FAQ #19

Question: Do you have a good way of getting rid of telemarketers?
Answer: You know, I used to be plagued by those little devils. They would call me morning, noon, and evening, especially around dinner, and dinner to me is sacrosanct. Therefore I began to employ several methods to discourage telemarketers from ever bothering me again. I believe I must have been taken off several lists, since fewer of these obnoxious horseflies have been calling in the last year. Of course, I have asked to be put on the Do Not Call registry, so that may have had something to do with the reduction of calls, too.

  1. My favorite technique is to play "hard of hearing." I begin by answering the caller's "Is this Mr. Edward Anderson?" with a tentative, though loud "YESSSS?....," and then I let the telemarketer go through his opening spiel. When the poor sod is done, I say rather loudly, "EXCUSE ME, MY HEARING AID IS ON THE FRITZ.  COULD YOU PLEASE REPEAT WHAT YOU JUST SAID?" If the bugger persists (and sometimes he will), I interrupt him several times the second time through with the likes of "WHAT WAS THAT?", "I'M SORRY, I DIDN'T GET THAT!", or "COULD YOU PLEASE SPEAK LOUDER?"
  2. Another technique I find effective is to ask a lot of questions. When "Chris" calls (as in "Good morning, Mr.-uh-Anderson, this is Chris calling for..."), I interrupt with, "Chris, will you please excuse me while I get a piece of paper and pencil. (Pause for background rummaging and humming or tuneless whistling). Now, uh, Chris, would you please spell your full name for me?" Usually Chris will cooperate. Then I proceed to the spelling of the company's name, the location of its headquarters, how long it's been in business, how long Chris has worked for the company, how the company's stock is doing, whether the company is listed with the BBB, etc., etc., until Chris (or Kris) hangs up.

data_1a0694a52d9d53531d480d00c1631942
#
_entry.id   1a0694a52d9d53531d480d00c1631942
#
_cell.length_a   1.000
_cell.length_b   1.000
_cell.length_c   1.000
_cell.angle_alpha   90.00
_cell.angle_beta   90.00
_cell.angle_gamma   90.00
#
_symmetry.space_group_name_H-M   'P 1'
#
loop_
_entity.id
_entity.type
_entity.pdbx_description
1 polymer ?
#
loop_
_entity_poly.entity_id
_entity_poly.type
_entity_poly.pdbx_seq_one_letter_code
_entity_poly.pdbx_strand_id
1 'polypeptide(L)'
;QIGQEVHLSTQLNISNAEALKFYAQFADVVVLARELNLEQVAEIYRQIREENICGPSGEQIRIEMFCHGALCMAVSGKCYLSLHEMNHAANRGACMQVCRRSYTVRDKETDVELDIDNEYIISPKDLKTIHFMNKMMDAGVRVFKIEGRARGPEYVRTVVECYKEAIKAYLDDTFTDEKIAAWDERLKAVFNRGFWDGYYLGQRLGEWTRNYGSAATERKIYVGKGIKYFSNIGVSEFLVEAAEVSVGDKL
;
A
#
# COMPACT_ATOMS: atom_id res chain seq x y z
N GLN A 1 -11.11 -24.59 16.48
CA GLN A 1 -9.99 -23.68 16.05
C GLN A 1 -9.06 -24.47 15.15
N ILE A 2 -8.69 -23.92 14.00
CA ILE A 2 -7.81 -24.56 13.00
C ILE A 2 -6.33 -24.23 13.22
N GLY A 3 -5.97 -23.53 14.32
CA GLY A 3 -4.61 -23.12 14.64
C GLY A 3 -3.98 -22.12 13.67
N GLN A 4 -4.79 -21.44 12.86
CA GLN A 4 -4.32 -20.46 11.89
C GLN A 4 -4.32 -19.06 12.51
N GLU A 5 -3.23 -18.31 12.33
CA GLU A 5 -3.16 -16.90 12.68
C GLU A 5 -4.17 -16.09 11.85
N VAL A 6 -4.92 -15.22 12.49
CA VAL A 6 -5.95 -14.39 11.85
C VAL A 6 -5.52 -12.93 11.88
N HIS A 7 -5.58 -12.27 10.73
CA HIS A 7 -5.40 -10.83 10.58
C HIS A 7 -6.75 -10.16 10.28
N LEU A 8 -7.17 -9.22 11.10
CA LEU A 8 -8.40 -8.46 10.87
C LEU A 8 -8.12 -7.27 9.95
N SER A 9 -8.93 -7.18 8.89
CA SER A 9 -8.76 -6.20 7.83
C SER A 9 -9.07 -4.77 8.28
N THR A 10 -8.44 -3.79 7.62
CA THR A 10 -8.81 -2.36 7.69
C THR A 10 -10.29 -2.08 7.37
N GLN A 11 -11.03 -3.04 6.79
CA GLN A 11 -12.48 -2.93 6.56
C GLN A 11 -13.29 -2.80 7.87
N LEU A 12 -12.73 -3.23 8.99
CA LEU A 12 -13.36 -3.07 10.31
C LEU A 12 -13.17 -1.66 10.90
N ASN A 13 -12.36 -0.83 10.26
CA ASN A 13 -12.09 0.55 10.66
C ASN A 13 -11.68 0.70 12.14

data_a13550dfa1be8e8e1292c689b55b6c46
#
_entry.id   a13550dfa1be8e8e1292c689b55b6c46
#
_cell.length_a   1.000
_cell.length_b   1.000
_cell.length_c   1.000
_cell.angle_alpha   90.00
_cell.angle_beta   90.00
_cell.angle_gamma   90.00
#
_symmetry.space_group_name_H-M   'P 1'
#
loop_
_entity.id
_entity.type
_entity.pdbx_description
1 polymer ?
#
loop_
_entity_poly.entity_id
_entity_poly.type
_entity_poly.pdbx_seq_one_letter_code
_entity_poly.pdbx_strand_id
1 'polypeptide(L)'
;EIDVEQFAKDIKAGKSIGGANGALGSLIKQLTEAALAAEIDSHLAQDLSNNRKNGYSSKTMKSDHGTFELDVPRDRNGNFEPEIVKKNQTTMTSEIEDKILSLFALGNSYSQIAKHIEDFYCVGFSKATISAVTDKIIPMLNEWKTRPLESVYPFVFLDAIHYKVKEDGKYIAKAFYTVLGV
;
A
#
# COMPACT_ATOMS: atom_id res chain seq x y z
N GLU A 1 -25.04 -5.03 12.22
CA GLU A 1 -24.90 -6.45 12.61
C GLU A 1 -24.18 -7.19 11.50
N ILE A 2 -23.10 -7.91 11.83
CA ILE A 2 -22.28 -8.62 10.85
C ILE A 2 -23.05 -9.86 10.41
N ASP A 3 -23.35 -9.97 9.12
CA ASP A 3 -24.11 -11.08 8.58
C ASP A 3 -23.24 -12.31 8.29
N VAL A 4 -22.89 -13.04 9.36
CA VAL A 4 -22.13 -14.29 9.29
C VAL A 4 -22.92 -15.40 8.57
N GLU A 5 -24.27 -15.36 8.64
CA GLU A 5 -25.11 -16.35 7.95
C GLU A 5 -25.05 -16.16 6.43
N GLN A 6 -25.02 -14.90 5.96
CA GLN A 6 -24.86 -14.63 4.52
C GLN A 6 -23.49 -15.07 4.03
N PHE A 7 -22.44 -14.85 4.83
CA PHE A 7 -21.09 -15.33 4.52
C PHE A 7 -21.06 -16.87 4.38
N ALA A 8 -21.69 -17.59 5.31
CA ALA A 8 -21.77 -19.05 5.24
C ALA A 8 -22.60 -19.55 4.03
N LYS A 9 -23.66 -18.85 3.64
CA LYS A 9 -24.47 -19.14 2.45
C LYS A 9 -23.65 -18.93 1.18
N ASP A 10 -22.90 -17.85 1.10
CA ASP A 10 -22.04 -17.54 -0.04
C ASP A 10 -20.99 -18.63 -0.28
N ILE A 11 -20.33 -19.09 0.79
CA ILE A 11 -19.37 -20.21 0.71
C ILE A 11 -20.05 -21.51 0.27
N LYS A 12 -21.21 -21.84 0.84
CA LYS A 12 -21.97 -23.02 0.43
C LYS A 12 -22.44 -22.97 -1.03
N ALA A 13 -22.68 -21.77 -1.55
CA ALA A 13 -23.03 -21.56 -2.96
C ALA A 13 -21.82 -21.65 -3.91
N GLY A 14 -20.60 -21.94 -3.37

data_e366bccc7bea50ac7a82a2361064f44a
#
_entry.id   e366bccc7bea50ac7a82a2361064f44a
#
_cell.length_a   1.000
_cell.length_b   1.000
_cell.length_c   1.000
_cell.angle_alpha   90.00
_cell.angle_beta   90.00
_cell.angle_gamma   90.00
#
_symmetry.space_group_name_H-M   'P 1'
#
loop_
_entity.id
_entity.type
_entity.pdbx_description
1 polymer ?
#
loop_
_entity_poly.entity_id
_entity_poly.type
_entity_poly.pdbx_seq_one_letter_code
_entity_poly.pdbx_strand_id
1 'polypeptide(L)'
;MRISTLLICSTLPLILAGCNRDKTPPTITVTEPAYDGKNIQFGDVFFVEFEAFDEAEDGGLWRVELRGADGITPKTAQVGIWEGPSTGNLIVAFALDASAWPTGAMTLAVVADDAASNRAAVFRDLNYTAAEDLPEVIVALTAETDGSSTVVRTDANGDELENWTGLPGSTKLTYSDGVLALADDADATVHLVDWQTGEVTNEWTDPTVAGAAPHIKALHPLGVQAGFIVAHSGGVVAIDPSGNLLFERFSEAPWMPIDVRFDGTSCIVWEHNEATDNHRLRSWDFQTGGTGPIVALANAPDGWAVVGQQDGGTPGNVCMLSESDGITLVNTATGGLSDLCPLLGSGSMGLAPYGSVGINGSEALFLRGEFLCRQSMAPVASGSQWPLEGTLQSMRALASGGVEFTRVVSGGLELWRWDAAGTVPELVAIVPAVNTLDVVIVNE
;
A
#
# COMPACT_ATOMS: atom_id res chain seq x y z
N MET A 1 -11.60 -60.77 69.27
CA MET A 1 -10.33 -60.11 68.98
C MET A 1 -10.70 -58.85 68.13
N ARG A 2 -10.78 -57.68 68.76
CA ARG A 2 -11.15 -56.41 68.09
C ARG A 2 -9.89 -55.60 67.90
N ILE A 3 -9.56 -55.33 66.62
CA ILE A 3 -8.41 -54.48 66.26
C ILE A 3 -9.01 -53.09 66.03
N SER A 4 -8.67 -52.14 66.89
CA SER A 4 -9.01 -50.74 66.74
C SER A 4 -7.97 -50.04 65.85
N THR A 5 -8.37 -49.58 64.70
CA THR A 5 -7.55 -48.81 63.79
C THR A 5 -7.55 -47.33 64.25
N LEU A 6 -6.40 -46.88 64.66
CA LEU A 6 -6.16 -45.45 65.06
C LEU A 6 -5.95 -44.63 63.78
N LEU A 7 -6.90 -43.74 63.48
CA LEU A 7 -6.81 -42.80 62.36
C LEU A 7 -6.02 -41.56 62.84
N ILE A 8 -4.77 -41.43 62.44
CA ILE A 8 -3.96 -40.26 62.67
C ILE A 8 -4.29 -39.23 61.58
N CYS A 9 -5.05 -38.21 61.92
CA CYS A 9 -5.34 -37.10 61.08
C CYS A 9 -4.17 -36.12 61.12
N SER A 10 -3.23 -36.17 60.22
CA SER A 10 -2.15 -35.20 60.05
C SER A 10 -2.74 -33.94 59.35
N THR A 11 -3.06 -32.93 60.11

3. I enjoy telemarketers who start off with a bright and cheery, "And how are you today, sir?" I let them know, of course. "I'm glad you asked," I say. "You know, I live all by myself except for my Sea Monkeys®, and hardly anyone stops by or calls me anymore. You know...by the way, what's your name? Chris, is it? Well, it's great to hear from you Chris. People just don't take the time to call to see how their neighbors are doing anymore. Too busy, I guess. Anyway, I've been having this sharp pain in my right side that makes it hard for me to take a deep breath, and I'm afraid it might be my liver, but my doctor says it's just my imagination...." Of course, I do not let the telemarketer interrupt me with his pitch as I complain about the fungal infection of my toenails, how much gas costs, how if I still smoked I couldn't smoke in the diner anymore, etc., etc.
  4. Sometimes I respond to an opening line with, "Excuse me, Chris, but I have information that will change your life!"--the very same opening I use with door-to-door missionaries, fund raisers, band boosters, etc. Then I launch into my low-keyed, yet disturbingly insistent invitation to join the Acolytes of the Temple of the Gaseous Vertebrate. Only rarely can I make it all the way to asking Chris for his home address and the addresses of ten of his friends so that I can mail them some "interesting" brochures before he rings off.
  5. I encourage some telemarketers until the very end, making frequent, reassuring comments throughout their pitch like "Wow, Chris, that's fabulous!" or "Whoa, that's remarkable!" or "How fascinating!" Then when they zero in for the closing, I ask, "I'm afraid I'm little short of cash right now, Chris. Say, can you lend me the money?"
  6. I also find that most telemarketers are not terribly interested in hearing about the Martian visitation to Centerboro in 1955, even though it is The Truth™.
  7. Finally, here's one that Mrs. Underdunk uses, but which I find lacking in finesse. After the introductions, she simply repeats "No" at a tempo of 120 to 144, randomly varying the pitch and volume of each "No" until the marketer hangs up. Of course, you could simply screen your calls with an answering machine which is what I do during dinner.

Question: Why do you suppose Mr. Brooks created such an effeminate character in Leo?
Answer: Many of you have asked this question, and I must admit I'm stymied by it. Perhaps he thought that the irony of the King of Beasts as a "dandy" would appeal to the juvenile sense of humor, such as it is. Other than that, you've got me.